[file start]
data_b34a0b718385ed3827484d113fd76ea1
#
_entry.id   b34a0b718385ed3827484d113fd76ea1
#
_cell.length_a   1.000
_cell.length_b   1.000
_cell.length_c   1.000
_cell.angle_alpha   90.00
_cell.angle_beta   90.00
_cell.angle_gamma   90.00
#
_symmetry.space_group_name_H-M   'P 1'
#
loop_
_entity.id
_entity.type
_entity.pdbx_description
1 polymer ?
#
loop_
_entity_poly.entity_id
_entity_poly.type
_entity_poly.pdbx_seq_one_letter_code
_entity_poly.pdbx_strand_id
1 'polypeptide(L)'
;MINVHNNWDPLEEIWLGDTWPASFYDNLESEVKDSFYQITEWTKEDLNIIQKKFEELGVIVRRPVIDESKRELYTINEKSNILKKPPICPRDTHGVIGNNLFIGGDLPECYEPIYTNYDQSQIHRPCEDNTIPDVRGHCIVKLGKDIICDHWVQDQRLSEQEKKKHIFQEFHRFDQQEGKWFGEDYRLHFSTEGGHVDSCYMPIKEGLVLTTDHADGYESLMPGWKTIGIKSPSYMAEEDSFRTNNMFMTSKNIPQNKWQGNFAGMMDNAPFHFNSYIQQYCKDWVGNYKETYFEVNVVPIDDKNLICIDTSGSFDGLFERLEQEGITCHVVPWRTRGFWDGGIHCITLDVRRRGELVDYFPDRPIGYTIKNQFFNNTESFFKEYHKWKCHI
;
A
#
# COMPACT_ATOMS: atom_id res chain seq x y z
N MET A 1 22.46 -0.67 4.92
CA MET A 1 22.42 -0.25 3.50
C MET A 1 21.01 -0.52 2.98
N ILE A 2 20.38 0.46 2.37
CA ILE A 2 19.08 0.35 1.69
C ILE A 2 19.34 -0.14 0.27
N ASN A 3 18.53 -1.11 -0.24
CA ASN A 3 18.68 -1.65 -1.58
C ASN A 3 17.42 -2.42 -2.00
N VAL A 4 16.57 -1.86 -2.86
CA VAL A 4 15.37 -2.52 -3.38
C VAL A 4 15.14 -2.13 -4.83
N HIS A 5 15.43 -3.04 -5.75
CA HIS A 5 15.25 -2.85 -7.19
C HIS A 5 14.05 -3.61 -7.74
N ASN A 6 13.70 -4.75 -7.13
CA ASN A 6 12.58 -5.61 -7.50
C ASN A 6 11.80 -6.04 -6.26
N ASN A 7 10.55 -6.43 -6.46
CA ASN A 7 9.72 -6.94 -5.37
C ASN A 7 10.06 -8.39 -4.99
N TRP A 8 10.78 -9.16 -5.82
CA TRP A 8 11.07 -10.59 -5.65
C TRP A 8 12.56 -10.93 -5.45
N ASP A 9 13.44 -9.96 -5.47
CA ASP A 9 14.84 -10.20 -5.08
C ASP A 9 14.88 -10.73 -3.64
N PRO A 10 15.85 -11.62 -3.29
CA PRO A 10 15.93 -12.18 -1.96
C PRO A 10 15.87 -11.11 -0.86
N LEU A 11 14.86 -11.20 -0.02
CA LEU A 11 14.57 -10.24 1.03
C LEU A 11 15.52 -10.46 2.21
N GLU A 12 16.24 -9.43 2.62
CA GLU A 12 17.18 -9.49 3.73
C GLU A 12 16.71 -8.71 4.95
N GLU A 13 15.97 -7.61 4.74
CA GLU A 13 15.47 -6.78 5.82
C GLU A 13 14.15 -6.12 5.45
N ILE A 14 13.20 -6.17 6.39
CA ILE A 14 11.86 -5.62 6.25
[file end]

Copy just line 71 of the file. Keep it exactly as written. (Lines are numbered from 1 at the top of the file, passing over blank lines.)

CA ILE A 14 11.86 -5.62 6.25